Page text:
Fabienne, I'm not sure if you're being facetious or serious. Â Regardless, you're right -- I should have been more precise and taken it on a case by case basis. American "parmesan," to me, is a different product than real Parmigiano-Reggiano, not just a different brand. Even so, it has its place -- I grate some American parmesan on my pasta on weeknights regularly. Â That, in turn, is different from the pre-grated "parmesan" that comes in green cans (that stuff isn't even cheese). Â But consider this -- say I have no time, energy or money to get real Parmigiano-Reggiano, and get some Grana Padano instead. Â That, too, actually, is a different product, not brand, but works very well in risotto. Â Yes, some people may be able to taste a slight difference. Â But is it inferior as an ingredient in this case? Â I don't think so. Â I should point out that when eating the cheese "straight" as it were, the difference is fairly pronounced, and many people would prefer Parmigiano-Reggiano, but as an ingredient in risotto, either one can be 100% effective. Chocolate is an even better example (and I have to apologize here -- I am NOT a chocolate expert). Â Ghiradelli vs. Droste -- don't know. Â Haven't tasted Ghiradelli in a long time. Â But Lindt vs. Droste? Â I challenge anyone to bake or cook something using both, and prove that one is superior to the other. Finally, wine -- one of globetrotter's examples -- is the most ridiculous. Â I will cook for free for a month for anyone who is able to taste the difference between risottos made with Pinot Grigios (say) from two different vineyards. Â I am not saying they wouldn't taste different when drunk -- in many cases they will, and one may well prefer one to another -- but as an ingredient in risotto? I think what this boils down to (pardon the pun) is as long as the basic level of quality (few would dispute that both Droste and Lindt make quality chocolate) and basic character (a Pinot Grigio is on some basic level always a Pinot Grigio) are there, the brand is irrelevant. Happy cooking, Tony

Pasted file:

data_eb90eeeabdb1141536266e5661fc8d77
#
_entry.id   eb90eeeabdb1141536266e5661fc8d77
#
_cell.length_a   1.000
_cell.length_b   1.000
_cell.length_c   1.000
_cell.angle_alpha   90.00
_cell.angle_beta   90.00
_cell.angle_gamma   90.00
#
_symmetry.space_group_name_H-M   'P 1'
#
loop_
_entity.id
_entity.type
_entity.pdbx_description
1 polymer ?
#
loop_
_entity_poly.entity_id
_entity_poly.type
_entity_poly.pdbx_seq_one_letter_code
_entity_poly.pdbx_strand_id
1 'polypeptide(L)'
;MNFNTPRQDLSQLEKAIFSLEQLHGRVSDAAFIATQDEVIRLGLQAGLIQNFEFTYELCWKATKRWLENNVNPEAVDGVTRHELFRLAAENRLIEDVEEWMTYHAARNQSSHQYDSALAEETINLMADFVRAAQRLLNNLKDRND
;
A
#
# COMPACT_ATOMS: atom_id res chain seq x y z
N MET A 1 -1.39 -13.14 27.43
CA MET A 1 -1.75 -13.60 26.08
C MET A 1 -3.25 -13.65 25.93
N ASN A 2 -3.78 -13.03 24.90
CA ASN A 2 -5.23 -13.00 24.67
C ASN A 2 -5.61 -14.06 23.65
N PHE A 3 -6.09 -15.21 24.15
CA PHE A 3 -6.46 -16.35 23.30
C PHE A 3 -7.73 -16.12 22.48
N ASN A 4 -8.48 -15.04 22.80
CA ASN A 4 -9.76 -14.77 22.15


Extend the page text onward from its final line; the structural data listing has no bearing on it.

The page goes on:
We pretty much agree. You can get Parmigiano-Reggiano at a reasonable price at Trader Joe's if you live near one. It's still nothing like the ones I have tasted in Italy. They are so hard, I can barely grate those. To me, Ghirardelli is not chocolate. Better than Hershey's though . [​IMG] Lindt can be very good, especially if bought in Europe, but I fear they alter the recipes for the products marketed in the US. I recently bought their white coconut "chocolate" and nearly spit it out: it was salty, with a metallic after taste. Pouah . I'm not a chocolate expert either, but I have Belgian friends who regularly spoil me by sending small offerings. I can't say much about the white wines I cook with, although I have definitely chosen the wrong wine a few times, so I'm not sure about your pinot gris assessment. But with the red variety, I can attest that the quality of the wine does influence the sauce. In that case, a merlot is not easily substituted by any other merlot. Just try The Charles Shaw Merlot awfullness at Trader Joe's and compare it to a Merlot with a little more body and a few more dollars. I don't believe you will disagree about this.
     
  6. artdeco73

    artdeco73 Well-Known Member

    Messages:
    58
    Joined:
    Apr 26, 2004
    Location:
    Washington, DC, USA
    Totally agreed. Charles Shaw Merlot is the wine equivalent of the pre-grated "parmesan" in green cans. I think I once had wine that came in a box that was better. Back when it was $1.99, someone nicknamed it "two-buck chuck" and it suck. This is a perfect example of the basic quality requirement not being satisfied. This is also an illustration of the age-old cooks' wisdom that one shouldn't cook with any wine that isn't good enough to drink, and two-buck chuck most certainly isn't.

    Regards,
    Tony
     
  7. globetrotter

    globetrotter Senior member

    Messages:
    20,605
    Joined:
    Sep 28, 2004
    Location:
    greater chicago